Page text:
Ross told the NFL and committee members last week he was stepping down to focus on his nonprofit, Ross Initiative in Sports for Equality (RISE), which empowers the sports community to tackle racial discrimination and social justice, Dolphins spokesman Jason Jenkins said in a statement to CNN Sports on Wednesday.
“He believes in and is still fully committed to the work that has been done by the group and will always be a passionate supporter and tireless advocate for social justice causes, the fight for equal rights and education,” the statement said.
The NFL’s social justice committee, which is made up of players and owners, focuses on supporting efforts that “reduce barriers to opportunity, with a priority on supporting improvements in education and economic development, community and police relations, and the criminal justice system.”
“He held a fundraiser for a guy who called protesting players ‘sons of bitches’ + campaigned for them to lose jobs. The working group is directly involved. You can see how that’s a conflict of interest that transcends politics. I respect SR’s work w RISE. Don’t get it? Can’t help,” Long, a two-time Super Bowl champion wrote on Twitter on Tuesday.
Ross is one of the most successful real estate developers in the country. He is the majority owner of Related Companies, a large real estate development company that bought Equinox in 2005, when the gym was valued at $505 million.
Equinox also owns the budget gym chain Blink Fitness and cycling studio SoulCycle.
Ross had kept a relatively low profile until The Washington Post first reported he would host the fundraiser for the President in the Hamptons.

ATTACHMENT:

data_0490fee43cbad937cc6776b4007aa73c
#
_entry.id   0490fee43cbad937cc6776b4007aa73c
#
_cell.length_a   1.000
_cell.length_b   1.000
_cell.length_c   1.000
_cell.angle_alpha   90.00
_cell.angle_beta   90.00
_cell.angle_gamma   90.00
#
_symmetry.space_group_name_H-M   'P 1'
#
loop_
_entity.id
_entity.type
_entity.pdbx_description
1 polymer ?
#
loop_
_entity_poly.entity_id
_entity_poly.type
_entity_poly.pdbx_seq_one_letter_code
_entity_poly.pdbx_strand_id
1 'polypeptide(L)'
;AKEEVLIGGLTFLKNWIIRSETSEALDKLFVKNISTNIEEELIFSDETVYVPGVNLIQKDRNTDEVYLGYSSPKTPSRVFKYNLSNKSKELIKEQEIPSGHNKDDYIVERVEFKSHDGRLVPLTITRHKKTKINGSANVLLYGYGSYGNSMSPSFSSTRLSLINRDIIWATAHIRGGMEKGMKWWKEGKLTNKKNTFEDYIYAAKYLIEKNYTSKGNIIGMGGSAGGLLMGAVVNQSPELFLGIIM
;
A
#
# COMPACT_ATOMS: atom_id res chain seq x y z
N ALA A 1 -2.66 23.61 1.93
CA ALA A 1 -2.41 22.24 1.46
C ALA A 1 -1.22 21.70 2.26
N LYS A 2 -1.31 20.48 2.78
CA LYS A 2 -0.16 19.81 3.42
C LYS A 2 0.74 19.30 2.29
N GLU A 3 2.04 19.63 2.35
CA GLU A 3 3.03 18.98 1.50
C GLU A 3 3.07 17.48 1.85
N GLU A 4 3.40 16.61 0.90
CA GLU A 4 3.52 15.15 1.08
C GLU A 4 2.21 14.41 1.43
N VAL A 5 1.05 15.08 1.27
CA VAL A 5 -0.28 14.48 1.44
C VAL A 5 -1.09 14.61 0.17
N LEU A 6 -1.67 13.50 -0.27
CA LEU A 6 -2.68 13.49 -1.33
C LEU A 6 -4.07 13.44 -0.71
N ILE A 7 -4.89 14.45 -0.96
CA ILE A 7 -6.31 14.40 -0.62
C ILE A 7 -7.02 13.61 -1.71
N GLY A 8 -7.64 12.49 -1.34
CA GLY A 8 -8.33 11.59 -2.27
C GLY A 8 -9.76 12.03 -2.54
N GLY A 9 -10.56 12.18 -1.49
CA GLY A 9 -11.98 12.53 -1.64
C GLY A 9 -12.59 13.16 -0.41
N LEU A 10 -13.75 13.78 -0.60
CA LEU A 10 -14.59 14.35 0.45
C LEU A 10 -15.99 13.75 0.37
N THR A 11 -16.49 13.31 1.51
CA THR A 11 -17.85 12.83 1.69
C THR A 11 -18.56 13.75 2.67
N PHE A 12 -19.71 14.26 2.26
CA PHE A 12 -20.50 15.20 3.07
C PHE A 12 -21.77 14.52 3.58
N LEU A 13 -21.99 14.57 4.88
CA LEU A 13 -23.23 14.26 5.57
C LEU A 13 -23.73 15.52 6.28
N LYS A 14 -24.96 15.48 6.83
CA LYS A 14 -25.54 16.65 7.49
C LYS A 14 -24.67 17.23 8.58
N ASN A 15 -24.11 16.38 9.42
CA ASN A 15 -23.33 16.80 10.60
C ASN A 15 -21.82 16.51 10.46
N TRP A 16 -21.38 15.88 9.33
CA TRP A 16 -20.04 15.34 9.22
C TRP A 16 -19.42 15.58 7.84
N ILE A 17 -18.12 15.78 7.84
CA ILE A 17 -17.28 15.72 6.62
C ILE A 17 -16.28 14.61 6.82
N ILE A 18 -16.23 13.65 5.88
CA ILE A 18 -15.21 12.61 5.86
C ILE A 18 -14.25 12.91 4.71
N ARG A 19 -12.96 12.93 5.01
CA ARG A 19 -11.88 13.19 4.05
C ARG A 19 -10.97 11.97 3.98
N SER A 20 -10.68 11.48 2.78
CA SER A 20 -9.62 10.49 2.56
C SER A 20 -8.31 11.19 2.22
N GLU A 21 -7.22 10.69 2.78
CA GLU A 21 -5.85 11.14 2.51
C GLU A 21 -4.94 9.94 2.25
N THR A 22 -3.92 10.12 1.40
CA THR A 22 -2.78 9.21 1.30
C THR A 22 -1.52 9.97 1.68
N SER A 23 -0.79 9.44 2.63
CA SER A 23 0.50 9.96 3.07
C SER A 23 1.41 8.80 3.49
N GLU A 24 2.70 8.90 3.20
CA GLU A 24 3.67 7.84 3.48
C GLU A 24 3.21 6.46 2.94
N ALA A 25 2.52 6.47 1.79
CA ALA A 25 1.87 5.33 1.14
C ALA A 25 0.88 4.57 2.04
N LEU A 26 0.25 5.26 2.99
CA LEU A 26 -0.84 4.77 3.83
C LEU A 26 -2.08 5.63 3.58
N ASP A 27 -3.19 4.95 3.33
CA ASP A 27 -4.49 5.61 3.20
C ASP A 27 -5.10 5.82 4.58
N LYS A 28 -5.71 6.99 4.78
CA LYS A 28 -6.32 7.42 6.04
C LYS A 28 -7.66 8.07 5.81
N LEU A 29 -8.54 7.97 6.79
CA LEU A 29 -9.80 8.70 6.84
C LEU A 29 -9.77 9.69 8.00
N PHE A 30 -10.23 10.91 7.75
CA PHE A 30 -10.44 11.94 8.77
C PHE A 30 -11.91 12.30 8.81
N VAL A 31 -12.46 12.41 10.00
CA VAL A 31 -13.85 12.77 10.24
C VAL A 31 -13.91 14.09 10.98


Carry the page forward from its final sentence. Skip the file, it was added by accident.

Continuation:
Dolphins receiver Kenny Stills and others criticized Ross for hosting the fundraiser. “You can’t have a non-profit with this mission statement then open your doors to Trump,” Stills wrote on Twitter.
The receiver said that he and Ross spoke about the fundraiser issue and both agreed to disagree. Stills said he received death threats over his stance.
Customers also called for boycotts of Equinox, as well as SoulCycle and Blink Fitness
“Sorry @soulcycle … you can’t peddle ‘inspiration’ in your classes and have an owner funding hate and racism in the back room,” actor Conrad Ricamora wrote. “Byyyeeeeeeeeeee.”
In an open letter to members about the backlash, Equinox’s Executive Chairman Harvey Spevak apologized for the “impact it has had on our community.”
“Mr. Ross is not the majority investor in Equinox,” wrote Spevak, who joined the company in 1999. “He is one of the investors including myself. He does not run the company. I do.”
Even though Ross doesn’t run Equinox, he does receive money from his investment and is donating it to Trump, which sparked criticism.
In a statement to CNN about the fundraiser, Ross said: “I have always been an active participant in the democratic process.”
“I have known Donald Trump for 40 years, and while we agree on some issues, we strongly disagree on many others and I have never been bashful about expressing my opinions. … I have been, and will continue to be, an outspoken champion of racial equality, inclusion, diversity, public education and environmental sustainability, and I have and will continue to support leaders on both sides of the aisle to address these challenges,” the statement said.